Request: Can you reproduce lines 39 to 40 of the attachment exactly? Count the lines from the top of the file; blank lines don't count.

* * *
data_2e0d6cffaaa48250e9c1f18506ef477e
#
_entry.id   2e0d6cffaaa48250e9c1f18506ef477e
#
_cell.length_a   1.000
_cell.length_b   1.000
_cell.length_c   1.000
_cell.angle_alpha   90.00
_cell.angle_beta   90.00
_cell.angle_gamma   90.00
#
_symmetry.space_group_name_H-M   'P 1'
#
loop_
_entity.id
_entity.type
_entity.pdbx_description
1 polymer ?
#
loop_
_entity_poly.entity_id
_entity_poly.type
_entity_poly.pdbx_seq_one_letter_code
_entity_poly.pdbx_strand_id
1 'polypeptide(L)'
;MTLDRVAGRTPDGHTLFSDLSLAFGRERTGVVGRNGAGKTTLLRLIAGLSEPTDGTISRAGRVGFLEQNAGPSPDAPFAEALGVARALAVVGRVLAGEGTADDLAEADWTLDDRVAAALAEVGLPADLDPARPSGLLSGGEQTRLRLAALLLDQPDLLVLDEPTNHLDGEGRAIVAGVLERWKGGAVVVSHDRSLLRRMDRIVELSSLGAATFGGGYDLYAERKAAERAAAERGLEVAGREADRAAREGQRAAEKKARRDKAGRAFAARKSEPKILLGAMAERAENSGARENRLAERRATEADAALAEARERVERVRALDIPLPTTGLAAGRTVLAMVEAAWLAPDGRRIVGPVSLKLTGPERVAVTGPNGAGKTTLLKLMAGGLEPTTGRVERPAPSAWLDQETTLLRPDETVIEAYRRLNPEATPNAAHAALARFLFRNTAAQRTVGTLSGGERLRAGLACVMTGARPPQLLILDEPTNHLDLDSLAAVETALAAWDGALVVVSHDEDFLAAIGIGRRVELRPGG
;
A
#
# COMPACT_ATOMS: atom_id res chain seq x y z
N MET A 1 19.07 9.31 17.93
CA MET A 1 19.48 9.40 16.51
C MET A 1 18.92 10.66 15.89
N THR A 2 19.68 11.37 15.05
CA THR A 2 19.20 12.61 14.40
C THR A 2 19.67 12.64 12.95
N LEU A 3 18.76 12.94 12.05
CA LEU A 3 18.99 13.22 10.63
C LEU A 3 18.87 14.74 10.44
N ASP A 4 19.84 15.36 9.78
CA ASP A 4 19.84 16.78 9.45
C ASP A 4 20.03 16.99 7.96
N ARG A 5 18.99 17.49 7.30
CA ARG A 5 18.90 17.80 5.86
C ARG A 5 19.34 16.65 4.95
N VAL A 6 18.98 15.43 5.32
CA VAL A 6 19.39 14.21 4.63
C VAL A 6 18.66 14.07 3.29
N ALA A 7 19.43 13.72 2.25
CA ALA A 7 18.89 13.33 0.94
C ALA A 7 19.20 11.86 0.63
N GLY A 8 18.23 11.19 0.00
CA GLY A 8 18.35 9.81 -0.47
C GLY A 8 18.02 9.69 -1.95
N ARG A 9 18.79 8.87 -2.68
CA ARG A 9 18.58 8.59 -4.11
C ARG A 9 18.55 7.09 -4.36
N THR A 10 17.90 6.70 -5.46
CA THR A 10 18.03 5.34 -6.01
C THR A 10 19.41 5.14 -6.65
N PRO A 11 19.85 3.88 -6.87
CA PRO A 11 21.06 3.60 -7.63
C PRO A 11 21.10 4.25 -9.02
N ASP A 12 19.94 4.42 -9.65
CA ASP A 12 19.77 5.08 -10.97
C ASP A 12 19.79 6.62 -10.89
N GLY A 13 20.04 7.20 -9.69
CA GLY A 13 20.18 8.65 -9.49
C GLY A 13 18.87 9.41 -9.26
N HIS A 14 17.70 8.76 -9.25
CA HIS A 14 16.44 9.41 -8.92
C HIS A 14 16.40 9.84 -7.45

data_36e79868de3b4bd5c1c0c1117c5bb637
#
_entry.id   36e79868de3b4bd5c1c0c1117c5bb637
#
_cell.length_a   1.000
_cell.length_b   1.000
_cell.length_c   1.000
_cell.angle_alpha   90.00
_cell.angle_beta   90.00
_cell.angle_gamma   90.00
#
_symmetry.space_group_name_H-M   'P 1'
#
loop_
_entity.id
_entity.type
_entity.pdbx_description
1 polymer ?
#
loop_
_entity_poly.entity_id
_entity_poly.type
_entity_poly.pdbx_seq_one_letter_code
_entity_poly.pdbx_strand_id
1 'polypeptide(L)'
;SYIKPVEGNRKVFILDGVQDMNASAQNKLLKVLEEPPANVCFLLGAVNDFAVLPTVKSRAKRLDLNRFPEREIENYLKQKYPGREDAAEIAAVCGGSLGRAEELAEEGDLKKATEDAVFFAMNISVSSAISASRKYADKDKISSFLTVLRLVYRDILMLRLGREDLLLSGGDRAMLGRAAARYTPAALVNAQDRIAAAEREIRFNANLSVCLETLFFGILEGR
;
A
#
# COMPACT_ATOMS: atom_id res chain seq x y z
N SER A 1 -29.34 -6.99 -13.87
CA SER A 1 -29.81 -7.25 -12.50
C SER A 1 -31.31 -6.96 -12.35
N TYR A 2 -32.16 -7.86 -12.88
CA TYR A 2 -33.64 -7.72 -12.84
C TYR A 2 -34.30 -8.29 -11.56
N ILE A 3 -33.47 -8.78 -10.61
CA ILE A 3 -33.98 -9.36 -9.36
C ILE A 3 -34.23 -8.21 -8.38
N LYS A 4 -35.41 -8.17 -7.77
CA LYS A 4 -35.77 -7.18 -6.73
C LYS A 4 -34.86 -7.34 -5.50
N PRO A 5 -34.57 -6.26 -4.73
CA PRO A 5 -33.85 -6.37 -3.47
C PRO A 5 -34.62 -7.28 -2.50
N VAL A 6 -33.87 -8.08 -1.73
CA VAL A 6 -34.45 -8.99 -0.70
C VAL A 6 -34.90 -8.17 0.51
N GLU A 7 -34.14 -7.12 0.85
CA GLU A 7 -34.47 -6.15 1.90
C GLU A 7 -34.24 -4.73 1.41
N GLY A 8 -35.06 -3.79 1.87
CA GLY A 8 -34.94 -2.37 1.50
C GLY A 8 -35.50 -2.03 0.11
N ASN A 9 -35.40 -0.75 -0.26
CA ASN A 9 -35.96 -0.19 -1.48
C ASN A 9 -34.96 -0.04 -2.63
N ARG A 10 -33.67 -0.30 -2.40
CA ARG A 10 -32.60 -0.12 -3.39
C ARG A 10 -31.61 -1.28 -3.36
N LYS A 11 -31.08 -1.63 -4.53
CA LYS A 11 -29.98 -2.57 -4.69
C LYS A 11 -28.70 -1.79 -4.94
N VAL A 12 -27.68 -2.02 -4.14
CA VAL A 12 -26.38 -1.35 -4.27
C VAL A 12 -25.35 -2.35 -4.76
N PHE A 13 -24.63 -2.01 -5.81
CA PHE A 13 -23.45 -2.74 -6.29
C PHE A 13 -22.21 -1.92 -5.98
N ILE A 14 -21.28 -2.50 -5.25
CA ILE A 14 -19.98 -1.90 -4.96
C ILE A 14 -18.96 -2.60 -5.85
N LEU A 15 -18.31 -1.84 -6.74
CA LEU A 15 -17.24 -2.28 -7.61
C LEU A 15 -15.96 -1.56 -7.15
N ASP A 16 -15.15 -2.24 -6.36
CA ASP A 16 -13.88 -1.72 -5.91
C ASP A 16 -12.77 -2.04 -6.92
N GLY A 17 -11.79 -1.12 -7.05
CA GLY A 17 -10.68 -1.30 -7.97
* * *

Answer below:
C LEU A 3 18.87 14.74 10.44
N ASP A 4 19.84 15.36 9.78